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Today in Blue Jays history: The First Ever Blue Jays Game

First Blue Jays game in Toronto Dick Loek/Toronto Star via Getty Images

46 Years Ago Today

The Blue Jays played their first-ever game: on April 7, 1977, at Exhibition Stadium in Toronto. If you are old enough to remember Exhibition Stadium, you’ll remember it was a terrible place to watch a baseball game. The Argonauts played their CFL games there, so the seats faced the 55-yard line, not the diamond. You had to turn your head to watch the play. They made some improvements there as time passed, but Skydome was a vast improvement.

It was cold. The official game temperature was 0 C, but there was wind and snow. So it would have seemed colder sitting in those stands. The Jays won the game 9-5, beating the White Sox. Jays’ starting pitcher, Bill Signer, didn’t have a good start, 4.1 innings, 10 hits, 3 walks, 5 strikeouts, but surprisingly, he only allowed 4 runs, 3 earned. He was at the end of a good 14-year career. He won 20 games for the Dodgers in 1969 but would finish with a 6.79 ERA in 1977, his last season. Jerry Johnson pitched 2.2 in relief and got the win. Pete Vuckovich pitched the final two innings for the save. He allowed one hit and one walk, with 3 strikeouts. Vuckovich would win the Cy Young Award in 1982 as a Brewer. He wasn’t a great choice. He had 18 wins with a 3.34 ERA. In 223.2 innings, he had 102 walks and 105 strikeouts. He had a 2.8 bWAR. Dave Stieb had the best bWAR (for pitchers) 7.6. Vuckovich wasn’t even in the top 10 for pitcher’s bWAR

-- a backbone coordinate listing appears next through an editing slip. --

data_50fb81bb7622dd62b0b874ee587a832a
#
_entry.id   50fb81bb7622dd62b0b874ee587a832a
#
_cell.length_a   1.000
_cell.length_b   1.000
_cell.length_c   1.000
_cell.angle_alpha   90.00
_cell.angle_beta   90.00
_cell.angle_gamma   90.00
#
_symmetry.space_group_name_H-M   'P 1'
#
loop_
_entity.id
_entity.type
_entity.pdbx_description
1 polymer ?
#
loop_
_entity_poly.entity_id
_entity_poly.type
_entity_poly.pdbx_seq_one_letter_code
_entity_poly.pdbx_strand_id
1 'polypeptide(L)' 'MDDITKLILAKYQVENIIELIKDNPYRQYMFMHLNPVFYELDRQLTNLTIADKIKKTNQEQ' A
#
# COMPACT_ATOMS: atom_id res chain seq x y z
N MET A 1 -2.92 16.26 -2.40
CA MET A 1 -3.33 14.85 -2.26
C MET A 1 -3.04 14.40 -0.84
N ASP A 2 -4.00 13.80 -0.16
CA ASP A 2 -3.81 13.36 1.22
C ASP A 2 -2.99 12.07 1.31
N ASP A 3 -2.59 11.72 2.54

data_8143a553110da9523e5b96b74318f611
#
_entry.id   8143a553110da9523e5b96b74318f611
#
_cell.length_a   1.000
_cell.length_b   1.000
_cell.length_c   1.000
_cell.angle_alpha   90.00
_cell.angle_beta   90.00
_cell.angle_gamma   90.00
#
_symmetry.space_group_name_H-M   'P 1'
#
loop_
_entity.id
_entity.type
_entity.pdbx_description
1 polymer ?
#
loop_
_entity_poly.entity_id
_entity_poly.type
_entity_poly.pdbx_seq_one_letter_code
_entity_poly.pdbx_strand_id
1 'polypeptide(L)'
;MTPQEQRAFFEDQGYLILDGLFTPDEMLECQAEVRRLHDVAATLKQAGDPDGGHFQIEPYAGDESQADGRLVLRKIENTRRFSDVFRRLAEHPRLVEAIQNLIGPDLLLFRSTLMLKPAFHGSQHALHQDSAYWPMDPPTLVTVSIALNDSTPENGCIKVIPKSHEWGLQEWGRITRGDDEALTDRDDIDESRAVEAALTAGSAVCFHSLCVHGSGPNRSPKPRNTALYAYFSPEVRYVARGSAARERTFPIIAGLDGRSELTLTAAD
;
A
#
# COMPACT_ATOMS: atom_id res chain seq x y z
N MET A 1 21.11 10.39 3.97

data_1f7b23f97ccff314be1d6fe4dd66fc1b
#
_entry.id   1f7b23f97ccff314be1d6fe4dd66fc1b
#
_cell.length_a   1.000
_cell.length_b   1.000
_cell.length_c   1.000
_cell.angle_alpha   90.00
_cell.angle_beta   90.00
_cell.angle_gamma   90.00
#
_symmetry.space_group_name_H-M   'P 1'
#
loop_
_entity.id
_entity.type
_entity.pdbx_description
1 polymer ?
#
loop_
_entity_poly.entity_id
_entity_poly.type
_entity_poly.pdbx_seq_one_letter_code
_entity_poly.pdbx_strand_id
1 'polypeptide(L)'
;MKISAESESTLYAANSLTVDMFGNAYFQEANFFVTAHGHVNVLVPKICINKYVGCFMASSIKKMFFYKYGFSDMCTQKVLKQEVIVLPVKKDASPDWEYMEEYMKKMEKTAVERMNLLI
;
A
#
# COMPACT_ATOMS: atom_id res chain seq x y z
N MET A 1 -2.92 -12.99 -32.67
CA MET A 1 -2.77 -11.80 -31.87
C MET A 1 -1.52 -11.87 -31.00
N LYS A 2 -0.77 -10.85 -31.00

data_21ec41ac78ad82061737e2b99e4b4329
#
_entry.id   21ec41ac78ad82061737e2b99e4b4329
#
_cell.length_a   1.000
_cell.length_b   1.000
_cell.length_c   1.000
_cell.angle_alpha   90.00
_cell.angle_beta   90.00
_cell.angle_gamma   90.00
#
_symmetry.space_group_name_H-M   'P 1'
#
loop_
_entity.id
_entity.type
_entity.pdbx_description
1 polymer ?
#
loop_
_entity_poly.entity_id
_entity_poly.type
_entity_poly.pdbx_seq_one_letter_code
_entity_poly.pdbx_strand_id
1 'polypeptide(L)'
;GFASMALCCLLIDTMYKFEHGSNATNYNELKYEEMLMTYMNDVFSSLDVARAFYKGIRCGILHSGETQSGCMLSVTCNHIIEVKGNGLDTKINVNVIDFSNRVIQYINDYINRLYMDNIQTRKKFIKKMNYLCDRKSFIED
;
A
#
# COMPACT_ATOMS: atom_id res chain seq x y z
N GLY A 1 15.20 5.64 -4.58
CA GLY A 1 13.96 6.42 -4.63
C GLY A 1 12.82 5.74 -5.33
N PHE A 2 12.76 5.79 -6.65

On offence, Doug Ault hit two home runs and drove in 4, a surprising performance for a guy that only had 17 career homers in 256 major league games. Al Woods had a pinch-hit, 2-run homer. Woods played seven years with the Jays. He had a pretty good season in 1980, hitting .300/.364/.480 with 15 home runs. Other than that year, he was forgettable.

The Jays had 16 hits on the day, 3 each for Ault and second baseman Pedro Garcia. Two each for Dave McKay (the lone Canadian in the lineup), Otto Velez, and Rick Cerone. Velez and Cerone were the two best players in the lineup. Cerone played for 18 years and made it to the World Series, with the Yankees, in 1981. Velez played 11 seasons, mostly at DH, and, in 1980, hit 20 home runs for the Jays.

The Jays would only win 53 more games that year. However, they did have some other decent players: Ron Fairly led the team with 19 home runs and tied for the lead in RBI, with Ault, at 64. Alan Ashby caught 124 games. Roy Howell was a rookie and played 96 games, mostly at 3B. But, for the most part, we had many players that the other teams didn’t want.

Dave Lemanczyk led the staff with 13 wins (throwing 252 innings). Jerry Garvin, who would become a pretty good lefty reliever, won 10 games (losing 18) with a 4.19 ERA. Vuckovich led the team with 8 saves.

We’d finish last in the AL East for the first five years of our existence. Then, it would take until our 7th season to have our first winning season.